Methamphetamine use disorder is increasing in prevalence in the US, but unfortunately there are no FDA-approved medications for treating it. Mirtazapine, a mixed monoamine agonist-antagonist that increases norepinephrine, serotonin, and dopamine, showed promise in a prior 12-week trial among men who have sex with men. This study was a double-blind, placebo-controlled randomized trial of 24 weeks of mirtazapine (30 mg once daily), or placebo, among 120 cisgender men and transgender women with methamphetamine use disorder who have sex with men.
- Compared with those receiving placebo, participants receiving mirtazapine had 25% fewer methamphetamine-positive urine samples at 24 weeks, an effect that persisted at 36 weeks (risk ratio, 0.73).
- 18% of participants receiving mirtazapine and 8% receiving placebo achieved abstinence over the final 2 weeks of treatment, but the difference between groups was non-significant.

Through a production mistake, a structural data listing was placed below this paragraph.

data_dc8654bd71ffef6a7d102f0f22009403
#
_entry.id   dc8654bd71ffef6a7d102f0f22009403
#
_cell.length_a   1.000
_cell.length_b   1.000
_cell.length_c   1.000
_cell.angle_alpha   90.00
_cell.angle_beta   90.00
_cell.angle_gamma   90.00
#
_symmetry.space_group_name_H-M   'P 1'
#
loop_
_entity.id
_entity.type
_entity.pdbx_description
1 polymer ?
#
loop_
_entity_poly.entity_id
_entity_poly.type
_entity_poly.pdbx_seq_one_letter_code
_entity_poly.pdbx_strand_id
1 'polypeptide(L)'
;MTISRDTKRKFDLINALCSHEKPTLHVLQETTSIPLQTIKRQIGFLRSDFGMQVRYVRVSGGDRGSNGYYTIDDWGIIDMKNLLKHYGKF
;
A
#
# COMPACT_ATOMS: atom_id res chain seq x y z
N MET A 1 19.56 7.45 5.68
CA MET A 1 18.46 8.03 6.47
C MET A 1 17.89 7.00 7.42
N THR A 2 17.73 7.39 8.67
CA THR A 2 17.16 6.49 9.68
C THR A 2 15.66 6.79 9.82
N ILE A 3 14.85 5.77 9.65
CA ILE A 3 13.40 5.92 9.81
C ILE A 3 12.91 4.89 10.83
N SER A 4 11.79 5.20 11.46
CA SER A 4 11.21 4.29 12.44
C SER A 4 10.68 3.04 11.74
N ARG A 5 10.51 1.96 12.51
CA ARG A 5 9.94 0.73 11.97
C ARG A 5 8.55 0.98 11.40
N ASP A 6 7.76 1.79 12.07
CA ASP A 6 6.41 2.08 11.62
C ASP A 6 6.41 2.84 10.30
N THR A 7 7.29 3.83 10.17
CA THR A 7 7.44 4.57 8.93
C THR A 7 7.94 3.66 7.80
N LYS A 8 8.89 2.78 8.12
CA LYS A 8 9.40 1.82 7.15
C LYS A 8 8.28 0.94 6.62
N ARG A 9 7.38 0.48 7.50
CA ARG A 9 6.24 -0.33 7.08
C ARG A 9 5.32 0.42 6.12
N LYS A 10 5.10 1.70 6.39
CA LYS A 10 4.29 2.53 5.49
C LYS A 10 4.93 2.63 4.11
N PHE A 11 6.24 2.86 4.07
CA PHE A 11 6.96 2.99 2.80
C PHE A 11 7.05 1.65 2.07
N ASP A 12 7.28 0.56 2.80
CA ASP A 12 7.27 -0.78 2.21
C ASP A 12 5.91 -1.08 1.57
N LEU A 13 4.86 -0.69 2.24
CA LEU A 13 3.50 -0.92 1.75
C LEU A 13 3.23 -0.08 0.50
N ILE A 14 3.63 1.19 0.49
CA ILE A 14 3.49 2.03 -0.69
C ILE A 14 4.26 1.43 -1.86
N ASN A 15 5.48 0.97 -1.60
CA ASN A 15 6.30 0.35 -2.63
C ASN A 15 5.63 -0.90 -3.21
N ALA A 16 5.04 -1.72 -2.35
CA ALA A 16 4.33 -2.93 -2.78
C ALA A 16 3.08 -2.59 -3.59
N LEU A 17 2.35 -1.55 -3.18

- Adherence to study medication was low; at week 24, participants took 28% of mirtazapine doses and 39% of placebo doses.
Comments: This is the second RCT to demonstrate benefit of mirtazapine in reducing methamphetamine use among cisgender men or transgender women who have sex with men. Many individuals with methamphetamine use disorder have comorbid sleep or mood disorders, and mirtazapine is effective for these indications. Given the dearth of treatment options and the overall safety profile of mirtazapine, it may be reasonable to consider off-label use of mirtazapine in patients with methamphetamine use disorder, especially for those with comorbid sleep disturbance or mood disorder, while we await additional studies in other populations.
Marc R. Larochelle, MD, MPH
Reference: Coffin PO, Santos GM, Hern J, et al. Effects of mirtazapine for methamphetamine use disorder among cisgender men and transgender women who have sex with men: a placebo-controlled randomized clinical trial. JAMA Psychiatry. 2020;77(3):246–255.